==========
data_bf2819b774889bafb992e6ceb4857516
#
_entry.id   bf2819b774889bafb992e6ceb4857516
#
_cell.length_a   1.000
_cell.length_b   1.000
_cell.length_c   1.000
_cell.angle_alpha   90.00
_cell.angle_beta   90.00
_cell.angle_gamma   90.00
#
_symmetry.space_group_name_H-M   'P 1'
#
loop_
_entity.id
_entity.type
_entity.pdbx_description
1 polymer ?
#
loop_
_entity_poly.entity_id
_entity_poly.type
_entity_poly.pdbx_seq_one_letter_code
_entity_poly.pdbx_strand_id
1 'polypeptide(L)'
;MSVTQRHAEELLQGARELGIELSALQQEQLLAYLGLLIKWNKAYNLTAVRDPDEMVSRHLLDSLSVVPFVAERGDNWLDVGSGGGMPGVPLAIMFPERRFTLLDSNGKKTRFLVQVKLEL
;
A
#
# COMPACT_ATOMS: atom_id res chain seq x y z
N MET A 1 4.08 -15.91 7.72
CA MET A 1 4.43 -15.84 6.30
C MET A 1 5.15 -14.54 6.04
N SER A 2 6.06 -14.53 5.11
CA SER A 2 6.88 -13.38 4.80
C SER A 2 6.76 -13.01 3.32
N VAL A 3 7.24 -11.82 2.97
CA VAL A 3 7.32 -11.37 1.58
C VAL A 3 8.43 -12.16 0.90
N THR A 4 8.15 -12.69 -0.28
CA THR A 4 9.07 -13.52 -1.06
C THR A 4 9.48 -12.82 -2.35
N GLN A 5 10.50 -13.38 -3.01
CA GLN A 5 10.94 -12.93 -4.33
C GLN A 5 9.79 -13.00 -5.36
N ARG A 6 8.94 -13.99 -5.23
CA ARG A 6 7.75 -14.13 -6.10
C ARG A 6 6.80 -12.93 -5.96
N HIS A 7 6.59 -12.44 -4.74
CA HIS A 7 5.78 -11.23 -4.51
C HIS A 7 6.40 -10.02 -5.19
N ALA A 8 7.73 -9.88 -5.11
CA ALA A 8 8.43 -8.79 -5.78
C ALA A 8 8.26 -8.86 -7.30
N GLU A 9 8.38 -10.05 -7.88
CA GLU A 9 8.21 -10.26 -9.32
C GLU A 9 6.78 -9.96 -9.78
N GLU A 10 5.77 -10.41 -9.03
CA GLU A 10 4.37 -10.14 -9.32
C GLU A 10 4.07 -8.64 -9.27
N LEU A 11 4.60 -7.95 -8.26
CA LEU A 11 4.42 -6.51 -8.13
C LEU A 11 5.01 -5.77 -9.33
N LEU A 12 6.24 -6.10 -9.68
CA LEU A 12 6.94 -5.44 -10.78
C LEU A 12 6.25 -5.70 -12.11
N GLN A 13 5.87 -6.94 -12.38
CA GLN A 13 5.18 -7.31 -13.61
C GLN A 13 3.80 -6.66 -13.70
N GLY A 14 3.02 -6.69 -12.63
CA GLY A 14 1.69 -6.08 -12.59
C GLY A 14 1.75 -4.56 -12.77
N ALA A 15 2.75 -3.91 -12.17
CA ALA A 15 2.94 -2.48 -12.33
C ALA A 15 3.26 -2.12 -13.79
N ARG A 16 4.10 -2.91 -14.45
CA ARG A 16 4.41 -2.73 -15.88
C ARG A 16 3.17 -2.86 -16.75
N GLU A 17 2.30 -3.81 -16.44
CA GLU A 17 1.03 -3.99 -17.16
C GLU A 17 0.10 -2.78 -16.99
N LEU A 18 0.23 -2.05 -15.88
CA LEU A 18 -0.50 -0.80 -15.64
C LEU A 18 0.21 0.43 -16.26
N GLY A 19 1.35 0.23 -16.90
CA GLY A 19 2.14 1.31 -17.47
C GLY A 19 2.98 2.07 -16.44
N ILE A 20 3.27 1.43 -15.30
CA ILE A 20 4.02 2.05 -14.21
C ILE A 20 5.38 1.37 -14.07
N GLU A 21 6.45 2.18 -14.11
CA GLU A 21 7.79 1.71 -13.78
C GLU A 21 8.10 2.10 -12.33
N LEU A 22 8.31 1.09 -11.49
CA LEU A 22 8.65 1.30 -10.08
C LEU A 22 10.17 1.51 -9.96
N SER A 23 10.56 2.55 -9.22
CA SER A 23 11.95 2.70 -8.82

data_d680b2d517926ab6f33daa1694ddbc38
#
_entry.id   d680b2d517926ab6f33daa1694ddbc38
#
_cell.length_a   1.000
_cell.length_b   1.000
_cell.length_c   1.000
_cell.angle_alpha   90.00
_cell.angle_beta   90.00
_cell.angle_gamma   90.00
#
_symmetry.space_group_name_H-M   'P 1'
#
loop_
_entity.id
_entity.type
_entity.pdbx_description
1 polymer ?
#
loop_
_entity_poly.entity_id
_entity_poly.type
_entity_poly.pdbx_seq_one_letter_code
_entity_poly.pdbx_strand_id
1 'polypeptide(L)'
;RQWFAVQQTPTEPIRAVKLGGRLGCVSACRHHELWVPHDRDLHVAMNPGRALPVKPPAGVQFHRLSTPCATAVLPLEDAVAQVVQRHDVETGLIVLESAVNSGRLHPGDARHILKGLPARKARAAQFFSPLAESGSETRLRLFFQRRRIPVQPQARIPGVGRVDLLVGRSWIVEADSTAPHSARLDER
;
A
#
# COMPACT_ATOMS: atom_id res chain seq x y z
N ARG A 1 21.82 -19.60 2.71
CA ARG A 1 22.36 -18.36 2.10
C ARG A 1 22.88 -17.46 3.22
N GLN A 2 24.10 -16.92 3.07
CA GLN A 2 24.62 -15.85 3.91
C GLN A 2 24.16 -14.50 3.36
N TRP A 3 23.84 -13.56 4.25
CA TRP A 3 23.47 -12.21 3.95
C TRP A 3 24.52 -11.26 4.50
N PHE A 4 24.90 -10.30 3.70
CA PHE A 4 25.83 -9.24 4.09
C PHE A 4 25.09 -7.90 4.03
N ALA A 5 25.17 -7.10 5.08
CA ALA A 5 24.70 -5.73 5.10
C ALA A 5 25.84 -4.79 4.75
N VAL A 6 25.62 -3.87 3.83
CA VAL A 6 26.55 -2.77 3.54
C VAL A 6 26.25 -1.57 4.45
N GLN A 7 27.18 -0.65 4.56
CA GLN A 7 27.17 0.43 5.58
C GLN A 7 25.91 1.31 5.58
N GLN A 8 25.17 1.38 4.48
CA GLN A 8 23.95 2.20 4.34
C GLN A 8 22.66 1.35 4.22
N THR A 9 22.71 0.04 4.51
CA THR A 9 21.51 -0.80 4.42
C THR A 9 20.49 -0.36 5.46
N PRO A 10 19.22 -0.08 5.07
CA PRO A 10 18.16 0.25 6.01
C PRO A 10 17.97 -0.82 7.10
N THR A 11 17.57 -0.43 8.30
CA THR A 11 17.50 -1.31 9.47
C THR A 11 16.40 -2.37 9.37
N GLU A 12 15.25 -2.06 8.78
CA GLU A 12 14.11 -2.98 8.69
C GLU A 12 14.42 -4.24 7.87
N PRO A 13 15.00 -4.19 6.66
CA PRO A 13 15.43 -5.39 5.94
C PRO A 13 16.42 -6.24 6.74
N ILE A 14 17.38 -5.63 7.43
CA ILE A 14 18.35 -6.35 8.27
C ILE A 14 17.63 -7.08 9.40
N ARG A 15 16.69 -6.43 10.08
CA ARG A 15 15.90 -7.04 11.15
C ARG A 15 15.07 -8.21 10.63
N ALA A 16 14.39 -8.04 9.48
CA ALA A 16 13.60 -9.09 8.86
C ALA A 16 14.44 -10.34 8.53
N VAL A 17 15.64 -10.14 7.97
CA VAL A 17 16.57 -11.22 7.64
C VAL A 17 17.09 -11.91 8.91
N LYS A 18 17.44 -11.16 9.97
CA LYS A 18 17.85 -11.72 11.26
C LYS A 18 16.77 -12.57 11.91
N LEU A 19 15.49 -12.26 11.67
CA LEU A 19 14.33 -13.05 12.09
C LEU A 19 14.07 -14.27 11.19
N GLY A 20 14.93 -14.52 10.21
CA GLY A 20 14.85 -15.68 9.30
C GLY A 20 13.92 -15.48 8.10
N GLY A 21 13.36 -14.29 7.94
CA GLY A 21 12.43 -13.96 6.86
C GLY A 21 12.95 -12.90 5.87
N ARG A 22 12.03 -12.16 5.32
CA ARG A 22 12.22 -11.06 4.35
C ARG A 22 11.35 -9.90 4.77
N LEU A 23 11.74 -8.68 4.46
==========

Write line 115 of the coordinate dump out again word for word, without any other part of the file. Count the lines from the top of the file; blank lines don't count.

_entity.pdbx_description